Before you proceed, go to your home’s fuse box to switch off the electricity. It is typically placed in the basement or on the ground floor. Locate the switch that controls the disposal unit and turn it off.
However, you may check whether there is electricity in the outlet by connecting another appliance to a wall socket and trying to turn it on. Another option is to turn on the light above the disposal unit, which only functions if the switch regulates the outlet the device is hooked into.
To check for obstructions, look down the sink drain. Grab a flashlight, then shine it into the garbage disposal and sink drain. Since blockages generally occur here, shine the light across the unit’s outside border. Find the disposal’s blades’ tiny teeth on the outside and check for obstructions.
Avoid inserting your hand inside the garbage disposal for safety reasons. Instead, get a set of pliers or kitchen tongs from your toolkit. Insert them into the garbage disposal by pushing them via the sink, and use them to remove any obstructions you find.
If the blades are still jammed, spin them using a specific wrench for garbage disposals. Get a disposal wrench and replace the Allen wrench. It has two prongs that resemble claws on one end. Insert the prongs into the drain until they are wrapped around the unit’s blades. Rotate the blades in a clockwise and counterclockwise direction until they are free to move.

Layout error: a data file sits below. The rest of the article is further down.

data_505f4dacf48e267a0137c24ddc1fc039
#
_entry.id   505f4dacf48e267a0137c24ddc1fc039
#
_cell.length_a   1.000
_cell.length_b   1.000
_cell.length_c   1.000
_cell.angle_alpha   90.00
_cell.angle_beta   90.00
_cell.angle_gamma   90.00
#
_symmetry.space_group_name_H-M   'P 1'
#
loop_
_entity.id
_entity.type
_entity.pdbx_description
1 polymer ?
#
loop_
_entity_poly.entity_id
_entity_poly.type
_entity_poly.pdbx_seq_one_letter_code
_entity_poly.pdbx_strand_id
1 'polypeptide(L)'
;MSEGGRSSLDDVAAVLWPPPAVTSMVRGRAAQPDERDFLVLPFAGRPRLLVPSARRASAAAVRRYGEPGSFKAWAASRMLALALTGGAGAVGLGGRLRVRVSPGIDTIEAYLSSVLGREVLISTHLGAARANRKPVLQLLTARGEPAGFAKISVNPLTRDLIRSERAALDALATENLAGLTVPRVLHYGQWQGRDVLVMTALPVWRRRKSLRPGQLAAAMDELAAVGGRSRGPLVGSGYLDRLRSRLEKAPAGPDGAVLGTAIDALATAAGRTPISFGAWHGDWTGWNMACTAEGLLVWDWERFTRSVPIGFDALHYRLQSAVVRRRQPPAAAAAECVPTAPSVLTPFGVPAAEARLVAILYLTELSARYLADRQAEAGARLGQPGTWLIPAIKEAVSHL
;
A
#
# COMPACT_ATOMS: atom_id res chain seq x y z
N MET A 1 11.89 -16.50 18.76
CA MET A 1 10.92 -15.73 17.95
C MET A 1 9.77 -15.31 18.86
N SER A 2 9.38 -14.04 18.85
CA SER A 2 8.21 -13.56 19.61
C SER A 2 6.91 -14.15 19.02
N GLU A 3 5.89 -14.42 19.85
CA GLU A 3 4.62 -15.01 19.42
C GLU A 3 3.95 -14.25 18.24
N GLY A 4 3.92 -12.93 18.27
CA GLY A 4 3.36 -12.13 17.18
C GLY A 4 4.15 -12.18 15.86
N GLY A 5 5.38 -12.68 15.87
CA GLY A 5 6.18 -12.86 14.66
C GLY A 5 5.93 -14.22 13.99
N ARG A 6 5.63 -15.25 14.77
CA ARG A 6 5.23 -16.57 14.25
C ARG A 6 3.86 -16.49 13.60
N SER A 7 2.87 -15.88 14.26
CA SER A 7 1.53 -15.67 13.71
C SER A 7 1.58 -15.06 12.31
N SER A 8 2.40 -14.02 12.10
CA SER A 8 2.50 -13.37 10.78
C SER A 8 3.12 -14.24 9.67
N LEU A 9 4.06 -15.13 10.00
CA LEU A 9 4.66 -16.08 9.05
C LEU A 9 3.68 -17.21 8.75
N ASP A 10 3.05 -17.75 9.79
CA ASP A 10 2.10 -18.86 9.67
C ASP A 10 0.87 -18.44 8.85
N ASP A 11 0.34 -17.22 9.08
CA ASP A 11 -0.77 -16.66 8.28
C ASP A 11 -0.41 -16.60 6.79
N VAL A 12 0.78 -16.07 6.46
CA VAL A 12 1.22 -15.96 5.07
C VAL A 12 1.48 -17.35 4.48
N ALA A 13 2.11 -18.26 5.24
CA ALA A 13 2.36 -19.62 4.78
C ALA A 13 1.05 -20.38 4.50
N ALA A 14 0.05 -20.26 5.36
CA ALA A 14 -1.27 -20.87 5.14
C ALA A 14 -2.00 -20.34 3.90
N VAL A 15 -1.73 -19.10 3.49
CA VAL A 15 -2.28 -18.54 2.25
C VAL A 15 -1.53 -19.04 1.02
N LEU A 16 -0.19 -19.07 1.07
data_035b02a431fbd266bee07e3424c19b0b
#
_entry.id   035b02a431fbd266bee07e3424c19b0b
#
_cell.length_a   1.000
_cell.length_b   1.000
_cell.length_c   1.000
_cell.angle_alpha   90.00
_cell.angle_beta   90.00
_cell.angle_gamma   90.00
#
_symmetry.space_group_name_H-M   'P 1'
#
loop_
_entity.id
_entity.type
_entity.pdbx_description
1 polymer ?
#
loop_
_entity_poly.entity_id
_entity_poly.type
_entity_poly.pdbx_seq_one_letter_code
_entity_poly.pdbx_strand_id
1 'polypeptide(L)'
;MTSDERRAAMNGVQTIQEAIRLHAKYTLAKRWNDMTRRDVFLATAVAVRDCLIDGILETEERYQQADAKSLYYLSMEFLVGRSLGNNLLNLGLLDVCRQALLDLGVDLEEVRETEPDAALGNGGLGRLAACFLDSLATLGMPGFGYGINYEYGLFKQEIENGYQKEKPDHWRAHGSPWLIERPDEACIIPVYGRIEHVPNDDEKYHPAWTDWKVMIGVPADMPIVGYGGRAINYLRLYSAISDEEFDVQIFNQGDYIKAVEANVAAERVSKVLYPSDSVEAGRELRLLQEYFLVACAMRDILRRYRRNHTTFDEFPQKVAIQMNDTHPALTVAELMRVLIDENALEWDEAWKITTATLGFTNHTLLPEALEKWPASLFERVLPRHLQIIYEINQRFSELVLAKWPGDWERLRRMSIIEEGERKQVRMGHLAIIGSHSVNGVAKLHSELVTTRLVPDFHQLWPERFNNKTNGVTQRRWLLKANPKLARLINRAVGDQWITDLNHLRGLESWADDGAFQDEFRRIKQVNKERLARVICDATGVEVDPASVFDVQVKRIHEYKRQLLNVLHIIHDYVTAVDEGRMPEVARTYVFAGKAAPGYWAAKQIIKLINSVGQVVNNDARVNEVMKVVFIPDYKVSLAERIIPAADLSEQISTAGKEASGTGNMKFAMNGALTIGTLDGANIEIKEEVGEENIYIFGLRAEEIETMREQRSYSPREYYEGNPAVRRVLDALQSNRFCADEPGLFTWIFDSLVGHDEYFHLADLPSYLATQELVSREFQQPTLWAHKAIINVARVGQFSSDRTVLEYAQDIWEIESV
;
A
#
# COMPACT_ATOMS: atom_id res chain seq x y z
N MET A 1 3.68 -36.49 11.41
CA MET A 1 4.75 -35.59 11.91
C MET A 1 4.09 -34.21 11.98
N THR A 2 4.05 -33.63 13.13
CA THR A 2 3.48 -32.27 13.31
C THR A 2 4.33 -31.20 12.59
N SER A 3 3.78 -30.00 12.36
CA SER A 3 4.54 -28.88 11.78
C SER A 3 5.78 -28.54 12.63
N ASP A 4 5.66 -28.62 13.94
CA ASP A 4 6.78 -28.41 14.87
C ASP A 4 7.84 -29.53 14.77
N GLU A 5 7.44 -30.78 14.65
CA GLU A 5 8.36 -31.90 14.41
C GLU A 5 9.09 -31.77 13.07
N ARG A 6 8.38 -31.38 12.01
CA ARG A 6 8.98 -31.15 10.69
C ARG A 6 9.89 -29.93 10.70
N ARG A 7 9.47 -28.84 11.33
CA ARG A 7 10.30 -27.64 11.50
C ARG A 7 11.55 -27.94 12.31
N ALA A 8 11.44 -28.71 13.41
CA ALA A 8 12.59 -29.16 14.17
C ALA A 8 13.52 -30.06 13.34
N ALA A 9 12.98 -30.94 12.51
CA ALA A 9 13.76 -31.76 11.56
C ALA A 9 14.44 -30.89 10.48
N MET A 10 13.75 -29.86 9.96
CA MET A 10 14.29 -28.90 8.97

This method of spinning the blades demands a lot of force. Continue rotating the wrench back and forth until the blades are loose.
When Should You Contact a Professional?
The abovementioned procedures might not always be effective in resolving the issue of a jammed or malfunctioning disposal issue. Occasionally, disposal motors might burn out, necessitating a complete machine replacement. You’ll probably need to hire a plumber to replace the unit in this situation.
In rare circumstances, a breaker or reset button may trip due to a home electrical system problem. A certified electrician would need to handle such a problem.
Where does Allen wrench go in the garbage disposal?
To fit the socket on the bottom of the trash disposal housing, you will need an Allen (hex) wrench. Most garbage disposals come with a little wrench explicitly designed for this use. (It can be found somewhere at the bottom of the base cabinet under your sink.) You may use a regular 1/4-inch Allen wrench if you don’t have a disposal wrench.
The motor housing has a tiny, circular hole where it is located. To release the jam or ensure the impellers are released, insert the hex wrench into this socket and then rock it back and forth. The impeller hub is directly attached to this socket, and turning the wrench generally frees whatever is obstructing the disposal.
How Much Does Repairing a Garbage Disposal Cost?
The good thing is that you can do most repairs yourself.
Alternatively, as covered in our post on how to replace a garbage disposal, you may replace it with a brand-new one if your disposal is well beyond repair.
Depending on the type, a new garbage disposal machine may cost anywhere from $50 to $350.
Do your research to get a suitable model before hiring a plumber or small-appliance technician to install a disposal. Make sure the replacement will work with the sink’s current setup.
How many years does a garbage disposal last?
If it has been at least ten years since your previous remodeling or trash disposal installation job, you should give a replacement of your disposal significant consideration. The average disposal has a lifespan of around ten years, after which they could start clogging more frequently.